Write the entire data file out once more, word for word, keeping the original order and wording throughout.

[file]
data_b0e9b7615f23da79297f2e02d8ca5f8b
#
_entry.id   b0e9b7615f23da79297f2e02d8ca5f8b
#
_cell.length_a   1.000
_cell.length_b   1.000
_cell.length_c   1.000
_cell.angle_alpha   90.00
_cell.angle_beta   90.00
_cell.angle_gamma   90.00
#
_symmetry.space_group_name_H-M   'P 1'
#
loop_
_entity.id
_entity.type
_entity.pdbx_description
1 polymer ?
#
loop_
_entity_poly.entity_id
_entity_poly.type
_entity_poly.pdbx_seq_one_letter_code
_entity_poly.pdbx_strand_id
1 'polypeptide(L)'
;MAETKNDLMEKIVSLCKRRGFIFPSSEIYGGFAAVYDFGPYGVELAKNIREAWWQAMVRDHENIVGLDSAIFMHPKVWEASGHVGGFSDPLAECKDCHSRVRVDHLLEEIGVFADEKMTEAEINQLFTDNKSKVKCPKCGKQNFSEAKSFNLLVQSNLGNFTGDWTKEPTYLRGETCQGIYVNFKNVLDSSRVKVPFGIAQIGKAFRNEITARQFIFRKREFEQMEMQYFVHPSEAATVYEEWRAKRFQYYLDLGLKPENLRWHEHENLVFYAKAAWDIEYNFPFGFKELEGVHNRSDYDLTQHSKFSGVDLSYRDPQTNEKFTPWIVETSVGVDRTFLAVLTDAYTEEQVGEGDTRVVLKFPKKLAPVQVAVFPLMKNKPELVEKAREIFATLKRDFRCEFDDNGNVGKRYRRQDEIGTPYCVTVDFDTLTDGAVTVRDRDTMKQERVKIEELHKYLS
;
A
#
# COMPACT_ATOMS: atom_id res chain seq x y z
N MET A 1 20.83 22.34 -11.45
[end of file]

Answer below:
data_b0e9b7615f23da79297f2e02d8ca5f8b
#
_entry.id   b0e9b7615f23da79297f2e02d8ca5f8b
#
_cell.length_a   1.000
_cell.length_b   1.000
_cell.length_c   1.000
_cell.angle_alpha   90.00
_cell.angle_beta   90.00
_cell.angle_gamma   90.00
#
_symmetry.space_group_name_H-M   'P 1'
#
loop_
_entity.id
_entity.type
_entity.pdbx_description
1 polymer ?
#
loop_
_entity_poly.entity_id
_entity_poly.type
_entity_poly.pdbx_seq_one_letter_code
_entity_poly.pdbx_strand_id
1 'polypeptide(L)'
;MAETKNDLMEKIVSLCKRRGFIFPSSEIYGGFAAVYDFGPYGVELAKNIREAWWQAMVRDHENIVGLDSAIFMHPKVWEASGHVGGFSDPLAECKDCHSRVRVDHLLEEIGVFADEKMTEAEINQLFTDNKSKVKCPKCGKQNFSEAKSFNLLVQSNLGNFTGDWTKEPTYLRGETCQGIYVNFKNVLDSSRVKVPFGIAQIGKAFRNEITARQFIFRKREFEQMEMQYFVHPSEAATVYEEWRAKRFQYYLDLGLKPENLRWHEHENLVFYAKAAWDIEYNFPFGFKELEGVHNRSDYDLTQHSKFSGVDLSYRDPQTNEKFTPWIVETSVGVDRTFLAVLTDAYTEEQVGEGDTRVVLKFPKKLAPVQVAVFPLMKNKPELVEKAREIFATLKRDFRCEFDDNGNVGKRYRRQDEIGTPYCVTVDFDTLTDGAVTVRDRDTMKQERVKIEELHKYLS
;
A
#
# COMPACT_ATOMS: atom_id res chain seq x y z
N MET A 1 20.83 22.34 -11.45